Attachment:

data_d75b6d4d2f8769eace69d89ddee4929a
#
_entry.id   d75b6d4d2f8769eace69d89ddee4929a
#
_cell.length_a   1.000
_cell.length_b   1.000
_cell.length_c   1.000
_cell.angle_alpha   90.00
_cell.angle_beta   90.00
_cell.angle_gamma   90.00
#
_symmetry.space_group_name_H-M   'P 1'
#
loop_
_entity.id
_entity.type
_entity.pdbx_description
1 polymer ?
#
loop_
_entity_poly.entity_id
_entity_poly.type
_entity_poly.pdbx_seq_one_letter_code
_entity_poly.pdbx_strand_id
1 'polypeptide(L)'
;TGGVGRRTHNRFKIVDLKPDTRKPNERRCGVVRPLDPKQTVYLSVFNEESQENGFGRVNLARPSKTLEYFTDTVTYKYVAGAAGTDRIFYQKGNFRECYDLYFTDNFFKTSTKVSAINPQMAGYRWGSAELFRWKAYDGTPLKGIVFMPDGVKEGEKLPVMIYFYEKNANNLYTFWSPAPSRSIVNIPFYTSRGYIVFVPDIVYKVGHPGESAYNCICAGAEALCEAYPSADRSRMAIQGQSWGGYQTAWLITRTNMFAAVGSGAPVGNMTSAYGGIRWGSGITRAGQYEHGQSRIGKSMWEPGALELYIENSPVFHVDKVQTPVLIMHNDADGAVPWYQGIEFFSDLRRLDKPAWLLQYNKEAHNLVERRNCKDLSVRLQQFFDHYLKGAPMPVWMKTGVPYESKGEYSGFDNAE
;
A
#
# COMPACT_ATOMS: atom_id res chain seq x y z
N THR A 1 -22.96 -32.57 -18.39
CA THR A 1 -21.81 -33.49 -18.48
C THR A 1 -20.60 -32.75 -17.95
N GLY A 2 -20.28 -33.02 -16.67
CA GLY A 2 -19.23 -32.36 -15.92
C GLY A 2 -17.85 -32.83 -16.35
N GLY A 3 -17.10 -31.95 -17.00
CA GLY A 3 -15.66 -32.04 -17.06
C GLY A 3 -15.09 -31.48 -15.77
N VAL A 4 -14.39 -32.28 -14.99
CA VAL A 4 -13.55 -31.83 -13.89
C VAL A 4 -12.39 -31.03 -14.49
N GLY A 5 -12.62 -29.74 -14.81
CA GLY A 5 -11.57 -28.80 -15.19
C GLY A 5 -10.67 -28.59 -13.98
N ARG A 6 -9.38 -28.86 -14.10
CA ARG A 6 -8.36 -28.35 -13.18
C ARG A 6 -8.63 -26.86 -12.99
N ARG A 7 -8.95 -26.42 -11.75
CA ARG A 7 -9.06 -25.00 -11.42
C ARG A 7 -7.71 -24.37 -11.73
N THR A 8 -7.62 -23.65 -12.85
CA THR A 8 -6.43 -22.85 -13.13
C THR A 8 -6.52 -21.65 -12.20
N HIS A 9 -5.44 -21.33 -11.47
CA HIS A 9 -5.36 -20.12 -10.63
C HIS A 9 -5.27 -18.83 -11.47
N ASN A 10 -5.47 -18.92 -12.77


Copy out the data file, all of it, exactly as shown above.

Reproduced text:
data_d75b6d4d2f8769eace69d89ddee4929a
#
_entry.id   d75b6d4d2f8769eace69d89ddee4929a
#
_cell.length_a   1.000
_cell.length_b   1.000
_cell.length_c   1.000
_cell.angle_alpha   90.00
_cell.angle_beta   90.00
_cell.angle_gamma   90.00
#
_symmetry.space_group_name_H-M   'P 1'
#
loop_
_entity.id
_entity.type
_entity.pdbx_description
1 polymer ?
#
loop_
_entity_poly.entity_id
_entity_poly.type
_entity_poly.pdbx_seq_one_letter_code
_entity_poly.pdbx_strand_id
1 'polypeptide(L)'
;TGGVGRRTHNRFKIVDLKPDTRKPNERRCGVVRPLDPKQTVYLSVFNEESQENGFGRVNLARPSKTLEYFTDTVTYKYVAGAAGTDRIFYQKGNFRECYDLYFTDNFFKTSTKVSAINPQMAGYRWGSAELFRWKAYDGTPLKGIVFMPDGVKEGEKLPVMIYFYEKNANNLYTFWSPAPSRSIVNIPFYTSRGYIVFVPDIVYKVGHPGESAYNCICAGAEALCEAYPSADRSRMAIQGQSWGGYQTAWLITRTNMFAAVGSGAPVGNMTSAYGGIRWGSGITRAGQYEHGQSRIGKSMWEPGALELYIENSPVFHVDKVQTPVLIMHNDADGAVPWYQGIEFFSDLRRLDKPAWLLQYNKEAHNLVERRNCKDLSVRLQQFFDHYLKGAPMPVWMKTGVPYESKGEYSGFDNAE
;
A
#
# COMPACT_ATOMS: atom_id res chain seq x y z
N THR A 1 -22.96 -32.57 -18.39
CA THR A 1 -21.81 -33.49 -18.48
C THR A 1 -20.60 -32.75 -17.95
N GLY A 2 -20.28 -33.02 -16.67
CA GLY A 2 -19.23 -32.36 -15.92
C GLY A 2 -17.85 -32.83 -16.35
N GLY A 3 -17.10 -31.95 -17.00
CA GLY A 3 -15.66 -32.04 -17.06
C GLY A 3 -15.09 -31.48 -15.77
N VAL A 4 -14.39 -32.28 -14.99
CA VAL A 4 -13.55 -31.83 -13.89
C VAL A 4 -12.39 -31.03 -14.49
N GLY A 5 -12.62 -29.74 -14.81
CA GLY A 5 -11.57 -28.80 -15.19
C GLY A 5 -10.67 -28.59 -13.98
N ARG A 6 -9.38 -28.86 -14.10
CA ARG A 6 -8.36 -28.35 -13.18
C ARG A 6 -8.63 -26.86 -12.99
N ARG A 7 -8.95 -26.42 -11.75
CA ARG A 7 -9.06 -25.00 -11.42
C ARG A 7 -7.71 -24.37 -11.73
N THR A 8 -7.62 -23.65 -12.85
CA THR A 8 -6.43 -22.85 -13.13
C THR A 8 -6.52 -21.65 -12.20
N HIS A 9 -5.44 -21.33 -11.47
CA HIS A 9 -5.36 -20.12 -10.63
C HIS A 9 -5.27 -18.83 -11.47
N ASN A 10 -5.47 -18.92 -12.77